And that meant bread baking. I knew things were off in my head when I discovered I was almost out of flour but decided to bake anyway! The rest of the white flour went into the mix, then some garbanzo bean flour, a little honey and milk, some yeast, grind up some kamut, and, OH!!!, why not grind some oats while you’re at it! Was I crazy?

I was crazy.

Back to email. Back to fire updates and fiddling with stories, and sweeping up pine needles.

Before I knew it the dough had risen risen risen, risen way too long and the shaped rolls were looking desperate and wrinkled and forgotten. Into the oven anyway!

And again, lost in some other time zone I forgot the oven was hot, and that the rolls were done. Over baked; it was just one of those days.

To save it all, despite the bizarre concoction of grains and what not, John Ronan came home from school wanting toast with fig jam. Of course! I said. And rhubarb jam, he said. Of course! I said again. I was thrilled–the child doesn’t even like figs or rhubarb.

And believe it or not, the whole dinner gang loved the bread, wrinkles and all. Distractions don’t always make something turn out lovely, but I suppose it doesn’t mean they can’t at least be tasty!

So, here’s to all of you who get distracted from time to time like I do. Part of life, part of being human. But forgive me for not sharing the bread. I just couldn’t. Look at it–would you have shared?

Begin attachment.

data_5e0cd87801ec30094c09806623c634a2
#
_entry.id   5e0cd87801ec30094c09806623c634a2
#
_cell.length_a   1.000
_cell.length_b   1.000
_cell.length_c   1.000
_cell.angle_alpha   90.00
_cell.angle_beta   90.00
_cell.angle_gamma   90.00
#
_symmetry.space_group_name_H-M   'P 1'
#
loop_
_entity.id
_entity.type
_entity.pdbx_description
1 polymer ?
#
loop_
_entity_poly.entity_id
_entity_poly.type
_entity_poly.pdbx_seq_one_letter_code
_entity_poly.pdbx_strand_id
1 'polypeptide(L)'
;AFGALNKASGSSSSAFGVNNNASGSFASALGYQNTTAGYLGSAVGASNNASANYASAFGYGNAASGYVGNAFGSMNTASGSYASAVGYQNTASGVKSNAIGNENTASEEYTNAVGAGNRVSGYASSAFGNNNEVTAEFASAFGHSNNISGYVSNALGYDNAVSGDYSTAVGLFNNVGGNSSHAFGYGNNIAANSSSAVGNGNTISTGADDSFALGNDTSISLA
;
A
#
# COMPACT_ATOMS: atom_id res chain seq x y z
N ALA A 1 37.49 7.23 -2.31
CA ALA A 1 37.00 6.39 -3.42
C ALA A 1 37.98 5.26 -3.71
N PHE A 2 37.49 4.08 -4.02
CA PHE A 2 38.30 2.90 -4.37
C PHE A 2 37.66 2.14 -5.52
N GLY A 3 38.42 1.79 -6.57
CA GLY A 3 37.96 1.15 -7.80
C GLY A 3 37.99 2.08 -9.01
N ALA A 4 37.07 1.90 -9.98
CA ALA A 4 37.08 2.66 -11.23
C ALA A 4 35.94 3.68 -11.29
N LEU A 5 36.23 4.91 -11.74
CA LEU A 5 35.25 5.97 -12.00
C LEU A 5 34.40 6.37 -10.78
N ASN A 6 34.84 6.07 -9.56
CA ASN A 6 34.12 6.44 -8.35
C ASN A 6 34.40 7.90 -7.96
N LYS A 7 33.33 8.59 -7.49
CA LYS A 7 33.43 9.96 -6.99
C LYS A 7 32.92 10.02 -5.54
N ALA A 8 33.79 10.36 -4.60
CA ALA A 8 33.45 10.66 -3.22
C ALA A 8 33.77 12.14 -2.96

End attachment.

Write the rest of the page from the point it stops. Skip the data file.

And the fire is close to containment. Thank you for your prayers! No excuses of that sort today. Time to get back to baking (with not quite so many ingredients…).

Cheers, friends.

Pain de Campagne

Ever been to France?

Pain de campagne is a staple bread that you will find in all boulangeries around the country. It translates as “country bread” and is typically made with a levain or sourdough starter and both wheat and rye flours. In order to get a nice light, but chewy texture this bread takes a bit of time to complete. I will tackle this sort of recipe on a day when I know I have chores at home and will be present for the various steps along the way.

When I moved to France as a young woman to study languages I came to love this hearty loaf of bread; it wasn’t one that was made in any large quantity in my family’s bakery here in California. Along with the baguette, I remember it being on the table of many homes in which I lived and visited, and I have hoped to duplicate it in my kitchen. It’s like a hearty dose of the good earth, and so good as sandwich bread, in the morning with eggs, or alongside a hearty vegetable soup. Yum!

I have tried a variety of recipes and finally found one that worked for me. Rejoice with me!!! That’s about ten years of trying! If you like to bake, and don’t have this bread book, titled Dough, by Richard Bertinet–then onto the Christmas list it should go. That’s where the recipe is found…

As an aside, this is a horrible representation of pain de campagne. I’m sharing this link because it’s the very first in line when you search for it on google. Good grief. Don’t follow that recipe.

As for the giving! I’ve made three batches now of pain de campagne in the last month and have given three of the six loaves away. One was eaten by a glowing pregnant mama, another went to my son’s first grade teacher, Miss Conway :), and the last ended up in the hands of my parents, who are currently in a long phase of house reconstruction…

Hope you get to France one day to try one of their many amazing breads–but if not, have fun giving this recipe a try. Or come knock on my door and I’ll make you a loaf!

Really, I would love to 🙂